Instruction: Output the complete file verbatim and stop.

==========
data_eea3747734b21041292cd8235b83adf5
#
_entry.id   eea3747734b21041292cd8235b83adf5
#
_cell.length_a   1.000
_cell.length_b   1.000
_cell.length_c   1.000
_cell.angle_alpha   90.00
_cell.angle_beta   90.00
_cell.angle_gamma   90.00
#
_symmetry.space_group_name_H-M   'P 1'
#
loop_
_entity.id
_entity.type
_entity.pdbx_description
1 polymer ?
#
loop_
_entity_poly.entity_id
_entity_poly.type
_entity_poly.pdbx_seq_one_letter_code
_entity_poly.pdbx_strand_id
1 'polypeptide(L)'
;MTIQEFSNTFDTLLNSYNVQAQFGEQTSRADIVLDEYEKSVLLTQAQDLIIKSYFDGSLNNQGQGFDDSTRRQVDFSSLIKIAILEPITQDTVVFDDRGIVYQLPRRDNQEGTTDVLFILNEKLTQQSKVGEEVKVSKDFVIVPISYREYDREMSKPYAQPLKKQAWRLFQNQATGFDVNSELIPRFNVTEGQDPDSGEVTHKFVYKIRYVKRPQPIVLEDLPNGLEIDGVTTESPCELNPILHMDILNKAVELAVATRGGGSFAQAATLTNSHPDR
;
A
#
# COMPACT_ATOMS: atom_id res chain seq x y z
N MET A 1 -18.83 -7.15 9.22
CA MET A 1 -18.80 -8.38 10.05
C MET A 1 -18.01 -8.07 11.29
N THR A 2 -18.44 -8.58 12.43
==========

data_eea3747734b21041292cd8235b83adf5
#
_entry.id   eea3747734b21041292cd8235b83adf5
#
_cell.length_a   1.000
_cell.length_b   1.000
_cell.length_c   1.000
_cell.angle_alpha   90.00
_cell.angle_beta   90.00
_cell.angle_gamma   90.00
#
_symmetry.space_group_name_H-M   'P 1'
#
loop_
_entity.id
_entity.type
_entity.pdbx_description
1 polymer ?
#
loop_
_entity_poly.entity_id
_entity_poly.type
_entity_poly.pdbx_seq_one_letter_code
_entity_poly.pdbx_strand_id
1 'polypeptide(L)'
;MTIQEFSNTFDTLLNSYNVQAQFGEQTSRADIVLDEYEKSVLLTQAQDLIIKSYFDGSLNNQGQGFDDSTRRQVDFSSLIKIAILEPITQDTVVFDDRGIVYQLPRRDNQEGTTDVLFILNEKLTQQSKVGEEVKVSKDFVIVPISYREYDREMSKPYAQPLKKQAWRLFQNQATGFDVNSELIPRFNVTEGQDPDSGEVTHKFVYKIRYVKRPQPIVLEDLPNGLEIDGVTTESPCELNPILHMDILNKAVELAVATRGGGSFAQAATLTNSHPDR
;
A
#
# COMPACT_ATOMS: atom_id res chain seq x y z
N MET A 1 -18.83 -7.15 9.22
CA MET A 1 -18.80 -8.38 10.05
C MET A 1 -18.01 -8.07 11.29
N THR A 2 -18.44 -8.58 12.43